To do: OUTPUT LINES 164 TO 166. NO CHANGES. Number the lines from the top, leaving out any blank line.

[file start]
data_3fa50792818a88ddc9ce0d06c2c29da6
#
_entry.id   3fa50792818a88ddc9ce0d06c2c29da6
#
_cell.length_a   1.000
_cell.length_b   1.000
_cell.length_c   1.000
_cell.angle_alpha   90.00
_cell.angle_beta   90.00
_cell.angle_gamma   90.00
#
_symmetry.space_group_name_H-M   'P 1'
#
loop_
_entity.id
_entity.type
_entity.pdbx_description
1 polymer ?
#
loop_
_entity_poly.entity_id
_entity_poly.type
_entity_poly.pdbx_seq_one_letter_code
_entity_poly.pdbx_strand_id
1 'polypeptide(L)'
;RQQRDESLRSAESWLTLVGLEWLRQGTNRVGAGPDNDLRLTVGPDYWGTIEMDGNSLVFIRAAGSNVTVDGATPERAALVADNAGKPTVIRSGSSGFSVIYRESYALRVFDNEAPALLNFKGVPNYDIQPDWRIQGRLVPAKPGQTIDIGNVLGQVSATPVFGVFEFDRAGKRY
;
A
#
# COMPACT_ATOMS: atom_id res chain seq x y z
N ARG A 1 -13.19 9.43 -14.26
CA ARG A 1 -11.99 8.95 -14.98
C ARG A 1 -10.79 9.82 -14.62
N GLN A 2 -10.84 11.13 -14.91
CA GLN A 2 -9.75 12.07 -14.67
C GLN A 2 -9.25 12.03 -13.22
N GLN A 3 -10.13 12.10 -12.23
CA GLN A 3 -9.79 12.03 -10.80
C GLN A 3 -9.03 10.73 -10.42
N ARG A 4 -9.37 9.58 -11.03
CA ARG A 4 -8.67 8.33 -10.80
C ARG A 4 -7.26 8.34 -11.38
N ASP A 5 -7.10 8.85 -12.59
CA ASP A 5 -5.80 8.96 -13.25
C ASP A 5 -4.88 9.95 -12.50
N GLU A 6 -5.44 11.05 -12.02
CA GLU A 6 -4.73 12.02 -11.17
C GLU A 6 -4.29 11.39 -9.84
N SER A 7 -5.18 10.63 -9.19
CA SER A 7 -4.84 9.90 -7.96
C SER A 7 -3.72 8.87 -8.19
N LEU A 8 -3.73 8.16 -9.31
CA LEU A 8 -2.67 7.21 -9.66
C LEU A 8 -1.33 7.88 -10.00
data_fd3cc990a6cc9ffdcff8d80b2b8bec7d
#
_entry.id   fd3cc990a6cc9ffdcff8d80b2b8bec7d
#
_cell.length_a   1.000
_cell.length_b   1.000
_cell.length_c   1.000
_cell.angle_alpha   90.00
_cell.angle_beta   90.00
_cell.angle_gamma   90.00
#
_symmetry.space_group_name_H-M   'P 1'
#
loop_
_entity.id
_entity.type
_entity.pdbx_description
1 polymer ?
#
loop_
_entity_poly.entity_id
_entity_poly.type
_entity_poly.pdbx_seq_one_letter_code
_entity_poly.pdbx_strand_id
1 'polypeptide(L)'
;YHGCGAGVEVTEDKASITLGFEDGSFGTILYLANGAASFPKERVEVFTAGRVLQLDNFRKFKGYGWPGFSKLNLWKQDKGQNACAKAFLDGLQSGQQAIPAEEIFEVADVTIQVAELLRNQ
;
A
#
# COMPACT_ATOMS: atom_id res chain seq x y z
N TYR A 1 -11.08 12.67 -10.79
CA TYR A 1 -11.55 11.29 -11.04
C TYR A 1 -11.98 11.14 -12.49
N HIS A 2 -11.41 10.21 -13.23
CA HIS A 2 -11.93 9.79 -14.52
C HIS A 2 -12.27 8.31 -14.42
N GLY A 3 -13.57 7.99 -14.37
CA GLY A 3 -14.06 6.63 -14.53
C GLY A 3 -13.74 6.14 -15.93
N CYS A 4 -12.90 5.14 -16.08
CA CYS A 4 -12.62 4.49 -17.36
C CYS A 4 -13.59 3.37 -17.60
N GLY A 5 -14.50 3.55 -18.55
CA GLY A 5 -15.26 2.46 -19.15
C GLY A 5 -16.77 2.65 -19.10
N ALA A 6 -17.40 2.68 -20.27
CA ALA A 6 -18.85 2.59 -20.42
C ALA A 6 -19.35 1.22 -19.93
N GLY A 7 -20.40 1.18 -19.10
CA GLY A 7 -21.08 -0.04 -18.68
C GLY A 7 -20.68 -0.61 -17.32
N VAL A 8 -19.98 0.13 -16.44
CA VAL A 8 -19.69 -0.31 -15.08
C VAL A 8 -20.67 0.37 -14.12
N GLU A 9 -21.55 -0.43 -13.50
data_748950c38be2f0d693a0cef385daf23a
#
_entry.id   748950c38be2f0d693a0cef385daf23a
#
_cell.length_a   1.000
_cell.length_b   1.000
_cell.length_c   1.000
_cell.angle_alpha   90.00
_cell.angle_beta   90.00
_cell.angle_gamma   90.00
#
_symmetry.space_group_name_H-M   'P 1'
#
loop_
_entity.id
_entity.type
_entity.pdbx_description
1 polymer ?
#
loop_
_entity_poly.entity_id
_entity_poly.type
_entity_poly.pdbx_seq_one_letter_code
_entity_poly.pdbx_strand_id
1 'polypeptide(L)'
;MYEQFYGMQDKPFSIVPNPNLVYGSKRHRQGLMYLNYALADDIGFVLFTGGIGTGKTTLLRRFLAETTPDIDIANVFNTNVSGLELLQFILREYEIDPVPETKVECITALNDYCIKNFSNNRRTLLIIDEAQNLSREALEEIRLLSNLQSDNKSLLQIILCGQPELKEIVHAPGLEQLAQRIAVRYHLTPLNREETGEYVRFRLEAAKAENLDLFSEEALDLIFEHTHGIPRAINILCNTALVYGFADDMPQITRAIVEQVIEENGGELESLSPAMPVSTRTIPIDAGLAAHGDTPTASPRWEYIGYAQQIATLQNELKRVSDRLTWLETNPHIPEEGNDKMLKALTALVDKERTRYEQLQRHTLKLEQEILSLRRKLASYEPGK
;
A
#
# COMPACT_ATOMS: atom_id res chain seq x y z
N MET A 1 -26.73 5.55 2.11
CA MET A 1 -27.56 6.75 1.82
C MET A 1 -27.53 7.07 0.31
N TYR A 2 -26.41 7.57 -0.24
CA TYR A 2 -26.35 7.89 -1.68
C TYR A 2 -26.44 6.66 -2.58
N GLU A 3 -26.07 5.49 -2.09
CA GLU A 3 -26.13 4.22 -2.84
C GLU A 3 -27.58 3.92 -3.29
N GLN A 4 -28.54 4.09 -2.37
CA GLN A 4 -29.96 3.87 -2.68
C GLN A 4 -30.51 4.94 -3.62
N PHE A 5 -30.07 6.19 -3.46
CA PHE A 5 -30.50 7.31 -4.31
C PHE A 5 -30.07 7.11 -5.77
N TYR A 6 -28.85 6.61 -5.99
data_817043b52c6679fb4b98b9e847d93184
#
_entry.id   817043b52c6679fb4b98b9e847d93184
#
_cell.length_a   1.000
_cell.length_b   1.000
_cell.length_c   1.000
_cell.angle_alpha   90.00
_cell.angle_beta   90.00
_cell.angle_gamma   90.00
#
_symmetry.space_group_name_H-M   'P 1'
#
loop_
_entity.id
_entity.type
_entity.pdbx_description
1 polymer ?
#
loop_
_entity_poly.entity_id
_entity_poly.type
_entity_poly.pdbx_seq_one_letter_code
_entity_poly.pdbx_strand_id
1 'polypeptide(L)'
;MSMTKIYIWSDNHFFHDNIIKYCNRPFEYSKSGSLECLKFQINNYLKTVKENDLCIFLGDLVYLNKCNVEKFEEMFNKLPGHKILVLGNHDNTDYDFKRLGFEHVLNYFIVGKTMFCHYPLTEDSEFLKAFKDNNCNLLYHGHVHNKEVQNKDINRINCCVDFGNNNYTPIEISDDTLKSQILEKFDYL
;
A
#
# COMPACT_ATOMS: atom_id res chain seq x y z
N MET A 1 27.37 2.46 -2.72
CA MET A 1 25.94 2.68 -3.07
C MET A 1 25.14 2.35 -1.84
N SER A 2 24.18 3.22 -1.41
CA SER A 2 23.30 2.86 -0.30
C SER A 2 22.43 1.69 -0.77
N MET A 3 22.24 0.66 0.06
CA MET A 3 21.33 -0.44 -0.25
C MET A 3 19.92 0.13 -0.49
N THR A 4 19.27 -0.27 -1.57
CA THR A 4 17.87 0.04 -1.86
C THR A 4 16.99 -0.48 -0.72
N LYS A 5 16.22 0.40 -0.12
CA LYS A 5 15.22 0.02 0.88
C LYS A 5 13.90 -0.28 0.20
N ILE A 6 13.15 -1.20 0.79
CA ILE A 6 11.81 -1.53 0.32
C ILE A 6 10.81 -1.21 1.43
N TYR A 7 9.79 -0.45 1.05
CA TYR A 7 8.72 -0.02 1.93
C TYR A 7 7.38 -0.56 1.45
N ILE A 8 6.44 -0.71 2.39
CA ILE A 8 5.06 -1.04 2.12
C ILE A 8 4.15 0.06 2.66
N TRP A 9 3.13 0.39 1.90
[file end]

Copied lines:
_cell.angle_beta   90.00
_cell.angle_gamma   90.00
#